I Hate You Mark Zuckerberg

I Hate You, Mark Zuckerberg

Let me tell you why I hate Mark Zuckerberg.  It’s nothing personal, I assure you.  He did nothing to cheat me out of millions of dollars by stealing my business or ideas out from underneath me.  In fact, I’m not really sure he ever did those things.  But he is the CEO and co-founder of Facebook and that, my friends (real friends or just my Facebook friends) is more than enough for me.

It is also not that he has more money than God, although God did call to tell Mark that he wants his private beach and diamond-encrusted reflection pool back.  I am not enough of a socialist to begrudge Zuckerberg his wealth.  Rather what I find so disconcerting about this heathen is that he has unleashed an unquenchable plague upon us, a new form of communication that is really just an ironic contradiction in terms.

I remember years ago now when my buddy Jeff told me I needed to join Facebook.  It seemed harmless enough.  I had never done much social media, at least not the really hard stuff.  But that’s when things changed.  Suddenly, like so many other folks who casually experimented with social media only to become instantly hooked, I became so addicted to checking out my Facebook updates and messages that even meth heads at the train station told me I needed help.

The next thing I knew, I was reading with avid assiduity about people’s backyard BBQ’s, family get-togethers, and burgeoning progeny.  I spent countless hours pouring through the posts of people I had not spoken to for years, fervently liking or commenting on activities I had absolutely no part in.  And then something funny happened.  I realized I didn’t give a damn.  I didn’t care that the guy I sat next to in 5th grade was taking his kids to the zoo.  I didn’t care that my second cousin once removed was having his molar teeth pulled later this week.  And I sure as hell didn’t care my ex-girlfriend from high school was going through a messy divorce she somehow deemed essential for everyone to know the intimate details of.  It may have taken an intervention or a life-changing epiphany, but one way or another, I finally realized I just didn’t care.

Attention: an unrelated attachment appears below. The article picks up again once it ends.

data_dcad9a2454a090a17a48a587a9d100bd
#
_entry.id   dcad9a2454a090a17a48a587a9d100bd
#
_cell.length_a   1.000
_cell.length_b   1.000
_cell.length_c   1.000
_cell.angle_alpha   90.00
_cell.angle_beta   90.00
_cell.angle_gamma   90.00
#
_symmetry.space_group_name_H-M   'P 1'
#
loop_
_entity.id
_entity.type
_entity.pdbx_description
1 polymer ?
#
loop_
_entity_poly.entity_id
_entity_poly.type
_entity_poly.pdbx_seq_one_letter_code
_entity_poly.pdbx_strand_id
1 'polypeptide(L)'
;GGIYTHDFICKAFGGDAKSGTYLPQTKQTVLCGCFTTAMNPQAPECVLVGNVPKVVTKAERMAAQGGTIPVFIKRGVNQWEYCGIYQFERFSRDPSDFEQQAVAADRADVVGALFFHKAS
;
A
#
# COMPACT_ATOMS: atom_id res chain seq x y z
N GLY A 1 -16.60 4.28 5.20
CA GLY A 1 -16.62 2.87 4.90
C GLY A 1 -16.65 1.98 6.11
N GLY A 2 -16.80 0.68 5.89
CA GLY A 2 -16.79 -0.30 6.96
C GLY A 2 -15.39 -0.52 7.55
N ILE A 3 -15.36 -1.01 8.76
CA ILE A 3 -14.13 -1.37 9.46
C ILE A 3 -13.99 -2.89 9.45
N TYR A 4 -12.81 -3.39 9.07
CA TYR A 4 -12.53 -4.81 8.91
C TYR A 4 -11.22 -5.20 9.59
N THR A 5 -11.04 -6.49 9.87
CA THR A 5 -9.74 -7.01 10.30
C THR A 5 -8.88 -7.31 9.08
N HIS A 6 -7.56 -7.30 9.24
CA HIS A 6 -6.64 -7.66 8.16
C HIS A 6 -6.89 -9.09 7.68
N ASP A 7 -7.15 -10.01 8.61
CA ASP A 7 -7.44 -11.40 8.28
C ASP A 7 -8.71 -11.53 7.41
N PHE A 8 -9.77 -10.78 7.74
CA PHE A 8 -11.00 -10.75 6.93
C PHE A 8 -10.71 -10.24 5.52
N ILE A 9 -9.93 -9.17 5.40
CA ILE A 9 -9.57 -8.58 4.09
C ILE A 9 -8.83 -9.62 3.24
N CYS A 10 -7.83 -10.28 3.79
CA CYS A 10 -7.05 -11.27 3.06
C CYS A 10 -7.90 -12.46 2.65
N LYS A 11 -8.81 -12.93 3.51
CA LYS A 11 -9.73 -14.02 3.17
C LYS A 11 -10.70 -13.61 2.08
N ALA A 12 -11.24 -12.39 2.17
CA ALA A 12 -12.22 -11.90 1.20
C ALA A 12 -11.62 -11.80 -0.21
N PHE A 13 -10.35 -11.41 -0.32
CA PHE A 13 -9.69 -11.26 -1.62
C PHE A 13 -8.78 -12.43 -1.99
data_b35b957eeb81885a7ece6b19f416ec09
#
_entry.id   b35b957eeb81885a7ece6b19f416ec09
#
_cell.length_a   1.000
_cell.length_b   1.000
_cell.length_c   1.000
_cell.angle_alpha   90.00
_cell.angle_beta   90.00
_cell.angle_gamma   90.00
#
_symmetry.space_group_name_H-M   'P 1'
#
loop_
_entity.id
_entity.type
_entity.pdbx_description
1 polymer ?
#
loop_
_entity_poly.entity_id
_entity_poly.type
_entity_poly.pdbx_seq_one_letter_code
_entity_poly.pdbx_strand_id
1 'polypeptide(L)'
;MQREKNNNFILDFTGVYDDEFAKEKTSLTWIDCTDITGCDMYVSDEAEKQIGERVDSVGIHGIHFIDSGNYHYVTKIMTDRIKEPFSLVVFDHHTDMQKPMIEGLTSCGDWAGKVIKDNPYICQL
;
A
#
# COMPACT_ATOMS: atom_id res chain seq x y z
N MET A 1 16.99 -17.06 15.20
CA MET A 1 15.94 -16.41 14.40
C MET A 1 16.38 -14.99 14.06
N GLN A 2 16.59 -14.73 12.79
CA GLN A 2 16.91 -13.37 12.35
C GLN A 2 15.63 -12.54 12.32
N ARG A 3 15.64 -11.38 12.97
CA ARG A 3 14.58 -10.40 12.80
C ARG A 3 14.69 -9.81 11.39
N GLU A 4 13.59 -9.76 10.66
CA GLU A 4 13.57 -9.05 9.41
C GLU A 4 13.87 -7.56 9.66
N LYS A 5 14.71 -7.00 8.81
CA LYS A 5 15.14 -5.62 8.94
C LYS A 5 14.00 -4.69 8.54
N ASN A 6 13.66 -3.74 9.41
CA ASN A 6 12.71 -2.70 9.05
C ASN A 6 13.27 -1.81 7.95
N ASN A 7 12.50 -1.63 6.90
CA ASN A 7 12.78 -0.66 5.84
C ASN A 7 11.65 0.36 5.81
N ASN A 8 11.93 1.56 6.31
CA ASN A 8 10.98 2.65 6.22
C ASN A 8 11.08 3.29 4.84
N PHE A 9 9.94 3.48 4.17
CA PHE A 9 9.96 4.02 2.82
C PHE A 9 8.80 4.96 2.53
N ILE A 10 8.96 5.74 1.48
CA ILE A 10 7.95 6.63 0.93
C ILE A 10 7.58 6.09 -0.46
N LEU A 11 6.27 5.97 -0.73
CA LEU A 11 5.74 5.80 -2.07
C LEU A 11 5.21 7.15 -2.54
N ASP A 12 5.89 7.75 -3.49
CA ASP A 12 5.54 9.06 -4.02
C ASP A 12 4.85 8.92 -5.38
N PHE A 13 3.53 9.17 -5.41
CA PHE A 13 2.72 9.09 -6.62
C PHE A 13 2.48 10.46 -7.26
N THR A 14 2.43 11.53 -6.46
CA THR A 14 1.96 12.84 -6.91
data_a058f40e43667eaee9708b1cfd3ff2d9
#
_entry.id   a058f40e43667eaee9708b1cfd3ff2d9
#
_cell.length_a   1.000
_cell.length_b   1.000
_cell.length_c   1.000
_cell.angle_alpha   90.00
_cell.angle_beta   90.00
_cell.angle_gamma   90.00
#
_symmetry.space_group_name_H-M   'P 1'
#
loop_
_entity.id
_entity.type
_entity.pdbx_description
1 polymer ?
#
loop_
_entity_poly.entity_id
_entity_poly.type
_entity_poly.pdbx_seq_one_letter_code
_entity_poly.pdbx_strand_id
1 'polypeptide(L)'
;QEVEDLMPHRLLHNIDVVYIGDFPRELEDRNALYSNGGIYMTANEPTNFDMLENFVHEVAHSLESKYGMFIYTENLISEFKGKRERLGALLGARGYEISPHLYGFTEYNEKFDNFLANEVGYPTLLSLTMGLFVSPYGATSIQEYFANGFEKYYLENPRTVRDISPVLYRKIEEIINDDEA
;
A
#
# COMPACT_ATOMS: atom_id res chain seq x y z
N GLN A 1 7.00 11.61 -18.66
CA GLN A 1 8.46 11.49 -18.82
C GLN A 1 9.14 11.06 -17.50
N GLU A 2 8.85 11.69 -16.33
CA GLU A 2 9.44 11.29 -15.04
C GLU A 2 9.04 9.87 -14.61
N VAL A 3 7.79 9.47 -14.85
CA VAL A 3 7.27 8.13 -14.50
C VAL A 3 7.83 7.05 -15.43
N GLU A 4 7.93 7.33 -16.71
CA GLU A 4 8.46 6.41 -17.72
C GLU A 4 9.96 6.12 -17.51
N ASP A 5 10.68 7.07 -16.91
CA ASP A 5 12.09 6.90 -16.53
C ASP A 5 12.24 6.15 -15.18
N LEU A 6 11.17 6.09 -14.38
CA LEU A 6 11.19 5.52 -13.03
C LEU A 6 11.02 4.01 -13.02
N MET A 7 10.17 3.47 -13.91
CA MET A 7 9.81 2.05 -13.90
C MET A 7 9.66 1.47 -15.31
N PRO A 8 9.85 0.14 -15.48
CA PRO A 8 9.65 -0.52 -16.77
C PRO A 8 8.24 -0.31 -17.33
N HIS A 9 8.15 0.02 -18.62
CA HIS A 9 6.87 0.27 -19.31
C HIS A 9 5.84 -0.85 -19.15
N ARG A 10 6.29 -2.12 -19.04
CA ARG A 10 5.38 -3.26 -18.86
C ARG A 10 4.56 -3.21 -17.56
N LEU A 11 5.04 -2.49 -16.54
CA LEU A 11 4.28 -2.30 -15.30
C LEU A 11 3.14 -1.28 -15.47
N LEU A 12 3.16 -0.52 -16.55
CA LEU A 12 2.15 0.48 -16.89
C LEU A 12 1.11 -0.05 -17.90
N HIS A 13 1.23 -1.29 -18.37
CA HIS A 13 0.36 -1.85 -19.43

Which is not to say that I don’t see a purpose to Facebook.  I do.  I use Facebook to promote my writing and to stay in touch with people I actually care about.  The capacity of social media for marketing purposes is only now beginning to be fully explored, and I, for one, am more than happy to mine those resources.  With social media comes the ability to send your message to thousands of followers from around the globe.  Individuals have an unprecedented vehicle for communicating their thoughts to an outside world that had previously not provided the medium for articulating their inner voice.  But isn’t that also part of one of its greatest drawbacks?  Because Facebook is an open forum for expressing oneself without a significant filter, isn’t it also a dumpster for the collection of all the stupid and crazy crap that people you know have to say?  We all have that one friend who spouts out some ridiculous nonsense every week or two, especially during the election cycle.  And then you remember you hated them back in high school too.

And you know who really hates Facebook?  Employers.  Social media is the most prolific time suck since the invention of daytime television.  How many hours of productivity have been lost to employees updating their status with shady pictures from their debaucherous weekend?  More than I care to enumerate.

Ah, sweet irony…

In the end, what I find so fascinating about the entire Facebook phenomenon is that the tool that revolutionized how we communicate with one another was conceived by a classic introvert.  If you read anything about Zuckerberg, you know that there are competing theories regarding his personality and business ruthlessness, but one factor remains constant: Mark Zuckerberg is often uncomfortable around people.  While perhaps not a pure misanthrope, his interactions with others are stilted and impersonal.  Outside of his immediate family, he struggles to invest himself fully in human relationships.  And this is the guy who changed the way we interact with each other.

If you think about it, Facebook is a mirror of Zuckerberg’s own personal difficulties with interpersonal communication.  While it opens up an avenue to sharing oneself, it does so in limited, fractional bits.  We spend a moment checking in, perhaps reading through a blurb you’ve written (though probably we just flipped through the pictures), and then move on.  Our contact with our “friends” is brief, our emotional investment in their well-being confined to a simple “like”.  Nothing ventured, nothing lost- isn’t that how the saying goes?

And yet how many times have we all watched people reading through posts, updating their status, etc.- all while their real friends or family are sitting right there in front of them?  This restricted form of communication has usurped actual dialogue as the way we interact with each other.  I recently talked both my father and my girlfriend, two of the last persistent hold-outs, into joining Facebook so that I could send them pictures and have them share my blog and novel excerpts.  Somehow I now feel dirty, like a common drug peddler working the streets.  Perhaps I should tell them that they should delete their accounts.  Well, right after they share this article….

Steven Craig is the author of the best-selling novel WAITING FOR TODAY, as well as numerous published poems, short stories, and dramatic works.  Read his blog TRUTH: in 1000 Words or Less every THURSDAY at www.waitingfortoday.com

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